Kelley Hammonds presided over a tie for Morgan County’s best girls basketball start to a season in 12 years.

But even then, after the Lady Cougars improved to 6-4 after a 49-47 win over Montgomery County on Jan. 2, Hammonds’s joy was tempered by frustration with medical problems he’s battled for several years.

“I remember thinking, even at 6-4, that I may not be coming back the next year,” Hammonds said. “It wasn’t a one-event type thing, just on and off. After it was over, I had to waver on it for a couple weeks there before I ended up actually going ahead and turning my letter in.”

Hammonds had no intention of being part of the recent revolving door in his position, but he has resigned after one season as coach due to those problems.

Morgan County went 8-18 and bowed out in the semifinals of the 62nd District Tournament, but the Lady Cougars ended an 11-game skid against district opponents with a victory over Elliott County, topped 16th Region Tournament participant Lewis County and beat Mason County and Montgomery County — both not long ago at the top of the heap in the 10th Region — en route to that 6-4 start.

“I think that’s something for the girls to be proud of,” Hammonds said. “I think they’re gonna keep going in the right direction next year. We lose a lot, five seniors, but I still think the core coming back is gonna be a pretty good bunch of kids.”

The Lady Cougars were 4-2 in games decided by two possessions or fewer in their first 10 outings, but 0-5 in those games after that, which contributed to a tough finish following the promising start. Among Morgan County’s near-misses: 18-win East Carter, to which the Lady Cougars lost thrice, by three points, by six and by seven in overtime; 25-win Paris and 26-win Wolfe County, by four points apiece; 21-win Fairview and 17-win Lewis County, by one point each.

“The close losses were not fun,” Hammonds said. “We had one stretch where like four out of five games were decided on the last possession. In December, it seemed like we hit some shots late in the fourth that got us over the hump a time or two in that little stretch. We actually had good shots at the end of most of those games, and they just didn’t go. That’s how it goes sometimes.”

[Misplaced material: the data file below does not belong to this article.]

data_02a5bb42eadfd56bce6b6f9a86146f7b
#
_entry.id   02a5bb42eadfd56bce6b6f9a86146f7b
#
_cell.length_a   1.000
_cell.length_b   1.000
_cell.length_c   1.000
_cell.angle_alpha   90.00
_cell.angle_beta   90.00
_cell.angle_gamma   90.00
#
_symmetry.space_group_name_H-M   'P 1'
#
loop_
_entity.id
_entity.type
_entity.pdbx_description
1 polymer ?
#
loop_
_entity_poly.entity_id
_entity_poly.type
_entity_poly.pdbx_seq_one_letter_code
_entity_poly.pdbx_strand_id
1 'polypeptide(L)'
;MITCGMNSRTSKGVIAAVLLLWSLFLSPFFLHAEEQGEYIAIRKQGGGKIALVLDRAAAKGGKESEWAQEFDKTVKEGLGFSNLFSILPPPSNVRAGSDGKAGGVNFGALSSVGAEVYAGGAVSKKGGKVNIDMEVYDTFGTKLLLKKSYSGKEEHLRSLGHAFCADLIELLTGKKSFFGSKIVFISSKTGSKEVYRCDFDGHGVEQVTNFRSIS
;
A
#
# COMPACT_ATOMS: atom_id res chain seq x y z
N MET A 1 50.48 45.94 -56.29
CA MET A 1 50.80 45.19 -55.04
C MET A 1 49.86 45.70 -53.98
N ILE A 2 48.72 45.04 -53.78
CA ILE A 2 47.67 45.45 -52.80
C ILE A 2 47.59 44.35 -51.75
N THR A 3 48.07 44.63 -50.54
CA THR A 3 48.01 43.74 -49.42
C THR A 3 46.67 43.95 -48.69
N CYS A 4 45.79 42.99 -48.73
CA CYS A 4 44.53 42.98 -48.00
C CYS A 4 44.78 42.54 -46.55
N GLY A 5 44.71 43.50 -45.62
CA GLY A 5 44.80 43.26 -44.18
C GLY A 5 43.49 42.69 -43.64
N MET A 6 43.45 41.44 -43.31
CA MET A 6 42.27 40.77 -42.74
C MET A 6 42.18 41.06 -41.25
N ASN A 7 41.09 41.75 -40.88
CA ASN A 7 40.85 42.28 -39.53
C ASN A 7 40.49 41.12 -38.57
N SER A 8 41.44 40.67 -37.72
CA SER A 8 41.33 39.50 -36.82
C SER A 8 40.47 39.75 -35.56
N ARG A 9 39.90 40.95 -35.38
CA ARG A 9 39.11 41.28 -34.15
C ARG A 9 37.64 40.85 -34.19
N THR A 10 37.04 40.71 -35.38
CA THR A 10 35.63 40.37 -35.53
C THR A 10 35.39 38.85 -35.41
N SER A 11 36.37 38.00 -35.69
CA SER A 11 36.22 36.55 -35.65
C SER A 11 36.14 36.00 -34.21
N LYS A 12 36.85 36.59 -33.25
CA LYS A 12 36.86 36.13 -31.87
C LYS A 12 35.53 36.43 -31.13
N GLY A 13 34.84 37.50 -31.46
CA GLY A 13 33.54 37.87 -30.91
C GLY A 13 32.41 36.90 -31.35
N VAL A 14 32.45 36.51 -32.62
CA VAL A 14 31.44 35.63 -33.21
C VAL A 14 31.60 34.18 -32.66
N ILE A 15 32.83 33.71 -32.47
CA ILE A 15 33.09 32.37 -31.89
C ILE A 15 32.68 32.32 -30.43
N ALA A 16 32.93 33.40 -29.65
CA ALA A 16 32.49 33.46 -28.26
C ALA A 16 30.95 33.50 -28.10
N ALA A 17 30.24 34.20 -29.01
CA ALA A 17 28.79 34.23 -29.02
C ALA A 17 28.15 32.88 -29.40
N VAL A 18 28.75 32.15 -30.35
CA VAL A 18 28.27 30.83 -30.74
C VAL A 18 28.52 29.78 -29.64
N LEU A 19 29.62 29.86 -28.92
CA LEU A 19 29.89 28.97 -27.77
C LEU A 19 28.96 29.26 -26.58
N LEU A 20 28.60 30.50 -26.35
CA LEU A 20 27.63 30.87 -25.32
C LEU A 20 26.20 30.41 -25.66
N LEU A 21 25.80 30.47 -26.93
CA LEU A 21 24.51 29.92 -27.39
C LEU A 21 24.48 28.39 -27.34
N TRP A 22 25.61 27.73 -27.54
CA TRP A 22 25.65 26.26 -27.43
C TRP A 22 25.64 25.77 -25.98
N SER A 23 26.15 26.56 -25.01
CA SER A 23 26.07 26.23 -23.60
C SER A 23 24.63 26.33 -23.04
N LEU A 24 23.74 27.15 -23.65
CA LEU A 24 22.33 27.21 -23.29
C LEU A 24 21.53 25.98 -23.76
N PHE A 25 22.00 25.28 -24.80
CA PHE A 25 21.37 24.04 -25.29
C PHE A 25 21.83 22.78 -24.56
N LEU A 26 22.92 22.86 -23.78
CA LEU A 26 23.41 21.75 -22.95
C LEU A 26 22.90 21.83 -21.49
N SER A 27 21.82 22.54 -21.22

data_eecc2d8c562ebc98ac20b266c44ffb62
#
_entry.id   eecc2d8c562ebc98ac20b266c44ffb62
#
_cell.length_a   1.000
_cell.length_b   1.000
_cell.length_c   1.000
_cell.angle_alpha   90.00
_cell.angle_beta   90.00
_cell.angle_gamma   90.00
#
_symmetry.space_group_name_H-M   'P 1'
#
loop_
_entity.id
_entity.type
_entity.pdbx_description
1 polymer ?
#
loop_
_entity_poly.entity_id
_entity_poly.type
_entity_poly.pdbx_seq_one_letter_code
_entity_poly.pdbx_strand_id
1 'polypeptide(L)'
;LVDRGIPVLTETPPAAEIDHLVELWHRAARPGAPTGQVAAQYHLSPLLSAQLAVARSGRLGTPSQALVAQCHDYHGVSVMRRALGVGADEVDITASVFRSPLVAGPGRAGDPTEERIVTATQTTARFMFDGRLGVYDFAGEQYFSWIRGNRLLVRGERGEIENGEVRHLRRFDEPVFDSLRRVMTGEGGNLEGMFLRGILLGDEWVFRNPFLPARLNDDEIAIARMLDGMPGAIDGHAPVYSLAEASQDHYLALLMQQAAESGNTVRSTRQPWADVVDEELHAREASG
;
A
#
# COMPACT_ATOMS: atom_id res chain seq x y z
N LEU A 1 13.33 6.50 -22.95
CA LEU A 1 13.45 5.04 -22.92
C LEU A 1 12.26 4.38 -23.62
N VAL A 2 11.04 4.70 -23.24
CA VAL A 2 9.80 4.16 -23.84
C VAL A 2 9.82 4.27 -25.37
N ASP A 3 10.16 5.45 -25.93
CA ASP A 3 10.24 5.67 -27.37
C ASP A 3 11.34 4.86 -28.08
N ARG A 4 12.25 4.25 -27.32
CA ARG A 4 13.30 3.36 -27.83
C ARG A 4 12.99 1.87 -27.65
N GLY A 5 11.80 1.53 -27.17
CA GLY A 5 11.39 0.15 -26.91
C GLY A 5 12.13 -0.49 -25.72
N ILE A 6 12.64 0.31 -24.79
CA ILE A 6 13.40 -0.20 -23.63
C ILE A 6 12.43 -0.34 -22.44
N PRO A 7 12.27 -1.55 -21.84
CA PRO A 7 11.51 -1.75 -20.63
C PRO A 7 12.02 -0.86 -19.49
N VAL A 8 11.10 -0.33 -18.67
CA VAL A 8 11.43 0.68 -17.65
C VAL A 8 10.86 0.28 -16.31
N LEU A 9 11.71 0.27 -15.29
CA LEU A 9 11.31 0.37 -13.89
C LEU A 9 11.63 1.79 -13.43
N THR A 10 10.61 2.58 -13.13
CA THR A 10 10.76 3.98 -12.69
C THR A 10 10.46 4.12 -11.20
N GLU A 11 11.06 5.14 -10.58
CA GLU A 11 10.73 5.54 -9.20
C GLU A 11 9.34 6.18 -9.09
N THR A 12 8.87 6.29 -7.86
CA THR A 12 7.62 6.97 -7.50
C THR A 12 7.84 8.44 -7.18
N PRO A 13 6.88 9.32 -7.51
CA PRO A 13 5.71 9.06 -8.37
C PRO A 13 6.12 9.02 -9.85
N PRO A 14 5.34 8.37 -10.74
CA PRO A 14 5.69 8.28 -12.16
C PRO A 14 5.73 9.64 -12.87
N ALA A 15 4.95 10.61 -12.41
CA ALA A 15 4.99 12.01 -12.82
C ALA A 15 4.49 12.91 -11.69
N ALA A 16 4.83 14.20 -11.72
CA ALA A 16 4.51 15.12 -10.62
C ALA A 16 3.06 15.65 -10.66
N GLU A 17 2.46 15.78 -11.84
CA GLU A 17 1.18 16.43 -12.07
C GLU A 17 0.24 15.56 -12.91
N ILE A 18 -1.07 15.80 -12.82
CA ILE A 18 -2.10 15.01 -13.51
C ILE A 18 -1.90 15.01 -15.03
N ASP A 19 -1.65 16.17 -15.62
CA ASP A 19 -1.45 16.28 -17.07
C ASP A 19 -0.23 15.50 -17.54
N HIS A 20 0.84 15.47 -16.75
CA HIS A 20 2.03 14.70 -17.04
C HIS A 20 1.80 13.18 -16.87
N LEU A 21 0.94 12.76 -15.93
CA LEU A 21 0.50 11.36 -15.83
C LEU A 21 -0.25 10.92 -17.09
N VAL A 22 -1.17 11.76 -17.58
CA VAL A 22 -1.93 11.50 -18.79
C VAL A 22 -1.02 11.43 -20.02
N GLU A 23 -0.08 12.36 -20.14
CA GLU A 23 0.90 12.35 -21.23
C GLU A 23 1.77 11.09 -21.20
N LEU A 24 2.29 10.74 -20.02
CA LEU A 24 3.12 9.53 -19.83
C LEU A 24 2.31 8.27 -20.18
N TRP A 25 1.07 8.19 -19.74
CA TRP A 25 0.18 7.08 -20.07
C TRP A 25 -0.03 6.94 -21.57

The increased competitiveness of the Lady Cougars, who had only one fewer win the year prior but had 11 losses by 21 points or more in 2018-19, as opposed to just two such setbacks this past winter, is progress, Hammonds said.

“I think the talent level is pretty good,” Hammonds said. “I think we’re a little more skilled than five, eight, 10 years ago, for the most part.”

He thinks Morgan County may have as few as seven high schoolers on the roster next year, but that includes three of the Lady Cougars’ four top scorers from this season — rising sophomore Jenna Hampton (13.5 ppg), senior-to-be Aspen Ferguson (7.8 ppg) and rising junior Emily Adkins (6.4 ppg).

Morgan County is also excited about its crop of middle schoolers on the way, some of whom have already been on the varsity roster.

“The foundation has been laid for the next coach to come in and win,” Morgan County athletic director Braxton Howard said. “We feel the talent is there, with the right coach, to have a lot of success over the next few years and get back to the regional tournament for the first time since 2012.”

Hammonds preferred not to go in-depth on the exact nature of his situation on the record, but he is scheduled for the latest in a series of surgeries today at Good Samaritan Hospital in Lexington.

He has coached at Morgan County for 20 years, including football and girls basketball assistant stints at the high school level before getting his shot as a head coach this past season.

“Coach Hammonds has been involved with coaching basketball in Morgan County for nearly 20 years now and I expect that to continue, supporting the team and next coach from the stands,” Howard said. “The school administration is thankful to coach Hammonds for the job he did last season.”

Hammonds’s replacement will be the Lady Cougars’ fourth coach in as many seasons.

“Because of that, we are looking to build a culture here with the next hire,” Howard said. “It’s hard to expect kids to completely buy in when you will have seniors playing under their fourth head coach. So we’re hoping to find some consistency with our next coach.”

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